Difficulty: This is definitely a networking practice. I suggest you start by asking your friends and family if they know anyone that might be interested in having live music at their wedding. In the beginning, you can offer your musical services for free just to be able to build up a portfolio to show to future husbands and wives. 

Create a simple website and market your service in Facebook groups, newspapers and let your network know on your private Facebook wall, Twitter, LinkedIn and so on.

7. Create a Music Website

Speaking of websites – you should definitely create one.

Why, you ask?

Because you can share your work, knowledge, and skills to the whole web, and earn some income as well on a platform you fully control.

You could, for example, create a professional-looking website, using WordPress or Wix (and lots more, but those are the ones I have used myself and feel comfortable to recommend).

Timeframe: Do NOT spend months on the design. Just get a simple theme that will do the trick. It is much more important that you create excellent music that you can upload to the website than tweaking fonts all day.

How it is monetized: Ads, affiliates, paying customers.

This can both be a direct and an indirect way of earning some income.

The direct way: If you get the traffic you can put Google Adsense or another Ad network on your site. You can offer private coaching like I do (you can check it out here), and if you write about a product you love, you could recommend the product via affiliates like Amazon or Shareasale.

The indirect way of earning money on your music website is: you can create a nice online portfolio with your music and showcase your best work on there, making it an easy task for potential clients to hire you.

Hire me? For what?

Which brings me to the next idea.

8. Compose Music For Media (Film, Video Games, Documentaries)

I originally wanted to become a singer-songwriter when I was younger. But I quickly realized that the competition was huge.

That was one of the reasons I switched to film scoring. The other being my love of film music and movies, which made it a natural change for me.

However, from my experience, there is much more you can get paid to score than just feature films though. Documentaries, video games, commercials, infomercials, corporate videos, and YouTube videos are all areas you can earn quite a lot of money.

How is it monetized: You get paid to do the work, as well as royalties for the foreseeable future.

PS! Unless you do a project for fun; do NOT blindly accept promises of future percentages as your only way of payment.

Unless you are working on the new Avengers movie, those kinds of deals rarely turn out to be profitable. And…if you actually were working on Avengers, you would get paid upfront as well as getting the percentages.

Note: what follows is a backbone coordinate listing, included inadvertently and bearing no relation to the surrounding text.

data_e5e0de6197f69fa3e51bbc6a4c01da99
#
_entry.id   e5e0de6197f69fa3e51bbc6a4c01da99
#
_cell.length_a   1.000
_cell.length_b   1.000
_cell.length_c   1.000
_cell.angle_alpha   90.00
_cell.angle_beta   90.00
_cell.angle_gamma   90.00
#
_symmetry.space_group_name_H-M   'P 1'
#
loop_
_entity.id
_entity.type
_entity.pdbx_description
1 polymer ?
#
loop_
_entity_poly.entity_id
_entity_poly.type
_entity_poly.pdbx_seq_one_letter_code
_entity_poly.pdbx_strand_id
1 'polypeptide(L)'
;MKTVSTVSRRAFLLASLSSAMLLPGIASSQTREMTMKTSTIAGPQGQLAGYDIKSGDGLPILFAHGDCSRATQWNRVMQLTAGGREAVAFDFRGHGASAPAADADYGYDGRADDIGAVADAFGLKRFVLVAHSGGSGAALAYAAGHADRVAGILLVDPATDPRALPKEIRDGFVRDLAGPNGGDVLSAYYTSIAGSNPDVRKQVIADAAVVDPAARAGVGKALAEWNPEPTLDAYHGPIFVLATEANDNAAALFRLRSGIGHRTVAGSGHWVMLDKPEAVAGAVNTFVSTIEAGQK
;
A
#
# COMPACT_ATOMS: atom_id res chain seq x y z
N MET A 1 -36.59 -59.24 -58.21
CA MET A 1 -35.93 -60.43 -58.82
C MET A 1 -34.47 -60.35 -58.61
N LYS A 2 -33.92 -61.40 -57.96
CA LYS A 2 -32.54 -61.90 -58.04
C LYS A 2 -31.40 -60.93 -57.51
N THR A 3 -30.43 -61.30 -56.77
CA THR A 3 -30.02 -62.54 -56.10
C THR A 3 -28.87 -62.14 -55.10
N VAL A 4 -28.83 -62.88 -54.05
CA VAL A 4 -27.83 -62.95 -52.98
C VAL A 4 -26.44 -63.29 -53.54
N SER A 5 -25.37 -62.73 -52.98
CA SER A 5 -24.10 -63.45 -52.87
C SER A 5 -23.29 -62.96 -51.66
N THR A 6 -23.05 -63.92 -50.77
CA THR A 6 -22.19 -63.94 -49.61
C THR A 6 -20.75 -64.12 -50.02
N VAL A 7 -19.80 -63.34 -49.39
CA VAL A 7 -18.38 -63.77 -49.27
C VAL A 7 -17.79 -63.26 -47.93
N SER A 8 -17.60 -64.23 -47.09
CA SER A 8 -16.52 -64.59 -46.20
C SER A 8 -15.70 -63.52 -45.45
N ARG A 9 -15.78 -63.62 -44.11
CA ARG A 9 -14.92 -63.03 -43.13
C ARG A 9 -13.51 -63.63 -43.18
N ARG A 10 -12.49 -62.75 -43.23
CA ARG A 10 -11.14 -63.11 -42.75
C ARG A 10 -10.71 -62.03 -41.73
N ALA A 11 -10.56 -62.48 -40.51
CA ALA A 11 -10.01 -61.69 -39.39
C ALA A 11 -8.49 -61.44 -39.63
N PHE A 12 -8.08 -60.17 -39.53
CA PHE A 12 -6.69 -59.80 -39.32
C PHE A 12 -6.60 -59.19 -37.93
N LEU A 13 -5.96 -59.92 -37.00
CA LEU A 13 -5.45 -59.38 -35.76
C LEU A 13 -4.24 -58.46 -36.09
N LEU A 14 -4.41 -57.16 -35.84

Timeframe: Just like a lot of the ideas on this list, this is basically up to you. Start by contacting people in the film industry that is on their way up. Join filmmaking groups on Facebook, and contact directors at LinkedIn (which, in fact, is how I got the score my debut feature film).

Difficulty: Hard (depends on the country you live in as well), but profitable. Definitely worth pursuing.

9. Do Live Performances

How could you earn money on live performances? Well check this out.

How is it monetized: If you have an album, you can sell tickets (which is undoubtedly the most common way), merch, and sell physical copies of it to the audience after the show.

You can also get paid to play cover songs (much like weddings), which actually can be a great way for you to build up capital to afford the costs your own live shows. Other ways to earn money playing live could be:

  • Busking
  • Festivals
  • House Concerts

Timeframe: Some of these types of live performances you could start today, if you really wanted to.

Difficulty: While it might not be that hard getting a cover concert deal (which also tends to pay well), it might take a lot of hard work to establish your own music, and to get people to pay for the tickets.

So if you are going to pursue the latter, you must also be very adept at making a brand out of yourself. Use YouTube and a website to show off your skills and to build an audience!

10. Sell Your Music Licenses Privately

This is maybe the most creative idea on my list, in my humble opinion. If you have the connections or are actively looking for people to collaborate with, selling your music licenses privately could be a gold mine.

I remember selling a single music license for around $1200 not long ago. And the funny thing about it was that I really did not care for the music track myself! I had just made it and sent it to a friend, who then recommended this track to a filmmaking friend of his.

How is it monetized: The way I would do this is much like the way you get paid if you are composing music to a project. You can often earn more money if you can provide the stems for the tracks as well. (separated bass, drum, strings, etc)